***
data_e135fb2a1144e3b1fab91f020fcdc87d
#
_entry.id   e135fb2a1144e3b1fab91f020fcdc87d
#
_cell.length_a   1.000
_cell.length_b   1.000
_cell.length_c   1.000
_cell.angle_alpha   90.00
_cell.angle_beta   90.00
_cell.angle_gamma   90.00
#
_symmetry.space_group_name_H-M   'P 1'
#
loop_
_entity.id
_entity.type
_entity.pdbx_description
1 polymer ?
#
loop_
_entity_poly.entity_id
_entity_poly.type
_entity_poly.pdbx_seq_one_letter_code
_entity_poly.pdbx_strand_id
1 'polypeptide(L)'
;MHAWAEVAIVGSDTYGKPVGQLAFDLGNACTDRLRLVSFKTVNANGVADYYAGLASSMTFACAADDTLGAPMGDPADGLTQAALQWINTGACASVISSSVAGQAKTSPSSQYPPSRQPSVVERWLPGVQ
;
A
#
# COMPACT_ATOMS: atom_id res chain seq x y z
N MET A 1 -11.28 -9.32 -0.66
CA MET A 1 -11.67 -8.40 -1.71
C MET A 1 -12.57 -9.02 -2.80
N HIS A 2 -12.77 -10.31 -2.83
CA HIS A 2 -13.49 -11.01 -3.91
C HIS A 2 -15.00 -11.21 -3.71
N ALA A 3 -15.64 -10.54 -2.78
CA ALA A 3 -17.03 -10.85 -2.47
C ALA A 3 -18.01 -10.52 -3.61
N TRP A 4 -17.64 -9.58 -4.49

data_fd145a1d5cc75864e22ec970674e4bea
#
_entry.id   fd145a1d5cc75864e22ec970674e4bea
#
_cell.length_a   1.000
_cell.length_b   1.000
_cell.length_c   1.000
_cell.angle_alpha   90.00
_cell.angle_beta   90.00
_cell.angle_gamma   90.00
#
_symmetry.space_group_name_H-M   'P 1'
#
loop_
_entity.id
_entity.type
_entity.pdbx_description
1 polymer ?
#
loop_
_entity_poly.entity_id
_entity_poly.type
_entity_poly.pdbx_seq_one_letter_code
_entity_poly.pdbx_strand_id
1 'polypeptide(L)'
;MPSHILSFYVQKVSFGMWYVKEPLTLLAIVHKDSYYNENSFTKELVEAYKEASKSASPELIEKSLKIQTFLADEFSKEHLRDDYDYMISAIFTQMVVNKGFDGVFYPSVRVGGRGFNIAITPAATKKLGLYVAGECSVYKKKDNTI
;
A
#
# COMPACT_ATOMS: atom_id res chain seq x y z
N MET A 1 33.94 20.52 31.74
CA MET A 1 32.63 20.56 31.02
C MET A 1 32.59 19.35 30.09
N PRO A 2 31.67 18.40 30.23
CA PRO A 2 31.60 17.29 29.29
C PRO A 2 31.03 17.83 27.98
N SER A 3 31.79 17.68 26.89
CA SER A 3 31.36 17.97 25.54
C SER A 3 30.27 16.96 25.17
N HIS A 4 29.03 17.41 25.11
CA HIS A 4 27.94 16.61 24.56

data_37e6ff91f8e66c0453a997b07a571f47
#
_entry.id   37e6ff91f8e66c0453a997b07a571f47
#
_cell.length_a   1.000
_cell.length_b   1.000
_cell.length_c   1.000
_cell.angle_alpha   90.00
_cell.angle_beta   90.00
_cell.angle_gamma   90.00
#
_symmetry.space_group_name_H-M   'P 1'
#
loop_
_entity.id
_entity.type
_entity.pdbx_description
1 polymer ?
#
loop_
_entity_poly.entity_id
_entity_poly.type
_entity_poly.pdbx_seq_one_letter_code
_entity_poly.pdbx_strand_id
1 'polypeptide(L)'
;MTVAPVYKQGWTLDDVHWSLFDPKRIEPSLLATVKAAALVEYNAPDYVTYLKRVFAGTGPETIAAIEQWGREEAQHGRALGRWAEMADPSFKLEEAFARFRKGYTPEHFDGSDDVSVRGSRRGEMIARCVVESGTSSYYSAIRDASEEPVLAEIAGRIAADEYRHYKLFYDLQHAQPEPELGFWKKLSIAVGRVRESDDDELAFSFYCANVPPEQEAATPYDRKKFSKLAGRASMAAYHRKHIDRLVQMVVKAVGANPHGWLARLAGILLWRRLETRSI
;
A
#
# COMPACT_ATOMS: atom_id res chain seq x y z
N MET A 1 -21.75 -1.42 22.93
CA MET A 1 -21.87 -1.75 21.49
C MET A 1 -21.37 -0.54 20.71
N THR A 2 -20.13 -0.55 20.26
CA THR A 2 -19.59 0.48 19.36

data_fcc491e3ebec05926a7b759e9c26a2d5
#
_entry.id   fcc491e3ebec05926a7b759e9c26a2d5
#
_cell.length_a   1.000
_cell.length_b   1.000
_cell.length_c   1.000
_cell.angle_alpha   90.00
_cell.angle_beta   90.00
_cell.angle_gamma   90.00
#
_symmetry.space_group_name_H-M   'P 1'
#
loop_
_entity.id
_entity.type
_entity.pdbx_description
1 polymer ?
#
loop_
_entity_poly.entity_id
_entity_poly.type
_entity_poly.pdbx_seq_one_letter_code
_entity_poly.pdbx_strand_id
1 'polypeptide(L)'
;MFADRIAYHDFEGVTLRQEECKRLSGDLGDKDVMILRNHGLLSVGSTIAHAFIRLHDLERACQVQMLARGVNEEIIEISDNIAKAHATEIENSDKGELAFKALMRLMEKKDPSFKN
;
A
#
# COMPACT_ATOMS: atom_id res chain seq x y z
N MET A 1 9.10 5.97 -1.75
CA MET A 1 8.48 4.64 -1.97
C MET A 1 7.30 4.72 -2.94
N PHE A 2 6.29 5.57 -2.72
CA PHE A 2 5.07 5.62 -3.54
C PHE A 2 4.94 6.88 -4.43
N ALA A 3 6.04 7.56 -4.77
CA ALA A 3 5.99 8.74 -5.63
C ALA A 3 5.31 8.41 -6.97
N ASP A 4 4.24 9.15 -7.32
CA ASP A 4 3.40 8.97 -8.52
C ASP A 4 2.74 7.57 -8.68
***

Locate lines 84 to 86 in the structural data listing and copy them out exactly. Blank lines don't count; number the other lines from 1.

_entry.id   37e6ff91f8e66c0453a997b07a571f47
#
_cell.length_a   1.000